Bishop Bailey also says the well-defined process for handling disciplinary issues involving bishops not only offers an understanding that the Complainant will be heard, but that bishops will also know where they are in the process or what is expected of them if they are on the Disciplinary Board. This will only add to the goals of fairness, reconciliation and amendment of life.

The Rt. Rev. David Bailey, Bishop of the Missionary District of Navajoland

Another area of misunderstanding and sometimes of previous abuse, or at least of perception of abuse, is that  a bishop might have an advantage by using his or her chancellor as a personal attorney in the process. Other clerics do not have a church resource such as diocesan paid legal assistance. Such an advantage would also have a “chilling effect” on those bringing complaints, as they might feel the bishop has a considerable legal benefit compared to other clerics or to the complainant. The topic concerning Chancellors in this General Education and Best Practices section of the website details that a chancellor is not to be a direct participant in any Title IV procedure, including one involving bishops. 

 

Chancellor Sammons reminds bishops and chancellors that they serve only the office of the bishop. There is a canonical difference between the office of the bishop and the specific bishop.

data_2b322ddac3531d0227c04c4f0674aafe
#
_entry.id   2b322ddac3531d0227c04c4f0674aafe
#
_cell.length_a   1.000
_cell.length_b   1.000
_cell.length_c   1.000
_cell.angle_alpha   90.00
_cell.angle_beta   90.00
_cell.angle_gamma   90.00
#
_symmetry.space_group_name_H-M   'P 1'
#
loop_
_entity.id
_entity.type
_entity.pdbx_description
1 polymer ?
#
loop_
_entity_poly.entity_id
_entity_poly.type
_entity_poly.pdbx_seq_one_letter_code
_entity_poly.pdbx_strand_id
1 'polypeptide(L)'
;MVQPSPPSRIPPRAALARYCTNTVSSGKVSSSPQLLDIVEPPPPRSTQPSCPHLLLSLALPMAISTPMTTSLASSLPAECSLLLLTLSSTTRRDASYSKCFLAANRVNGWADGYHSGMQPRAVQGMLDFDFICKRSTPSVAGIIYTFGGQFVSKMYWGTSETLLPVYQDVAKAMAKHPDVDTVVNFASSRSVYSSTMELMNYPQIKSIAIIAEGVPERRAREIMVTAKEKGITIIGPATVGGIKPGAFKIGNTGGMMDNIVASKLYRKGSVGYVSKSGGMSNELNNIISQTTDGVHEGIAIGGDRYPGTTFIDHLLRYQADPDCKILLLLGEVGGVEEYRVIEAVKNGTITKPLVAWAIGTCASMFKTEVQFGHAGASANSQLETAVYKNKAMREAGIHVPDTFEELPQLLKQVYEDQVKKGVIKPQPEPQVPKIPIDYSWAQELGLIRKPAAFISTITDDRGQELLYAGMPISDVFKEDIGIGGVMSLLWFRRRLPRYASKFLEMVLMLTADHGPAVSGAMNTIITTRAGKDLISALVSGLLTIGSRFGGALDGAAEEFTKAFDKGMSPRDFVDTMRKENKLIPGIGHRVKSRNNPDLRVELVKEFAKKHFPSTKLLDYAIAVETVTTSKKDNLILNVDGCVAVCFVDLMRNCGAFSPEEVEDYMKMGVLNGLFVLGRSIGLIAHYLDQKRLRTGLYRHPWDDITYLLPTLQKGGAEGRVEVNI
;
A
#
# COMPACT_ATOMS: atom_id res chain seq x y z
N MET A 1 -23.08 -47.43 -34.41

Diane Sammons, Esq., Diocese of Newark Chancellor

As further explained in the topic Chancellors, the limited role for chancellors is to advise the process, not the details of a Title IV procedure.  In the case of a bishop as a respondent, the usual role of a chancellor as an advisor to the office of the bishop would also be difficult due to conflicts of interest or the appearance of a conflict in separating the office from the individual. Christopher Hayes recognizes that is the time to yield to other lawyers or advisors in the church wide process.

Christopher Hayes, Esq., Diocese of California Chancellor


Bishop David Baily sums up the canons concerning bishops as respondents as doing the best to insure that Title IV procedures will maintain the same rights and dignity for a complainant and the process as they would for another case with another cleric.

The Rt. Rev. David Bailey, Bishop of the Missionary District of Navajoland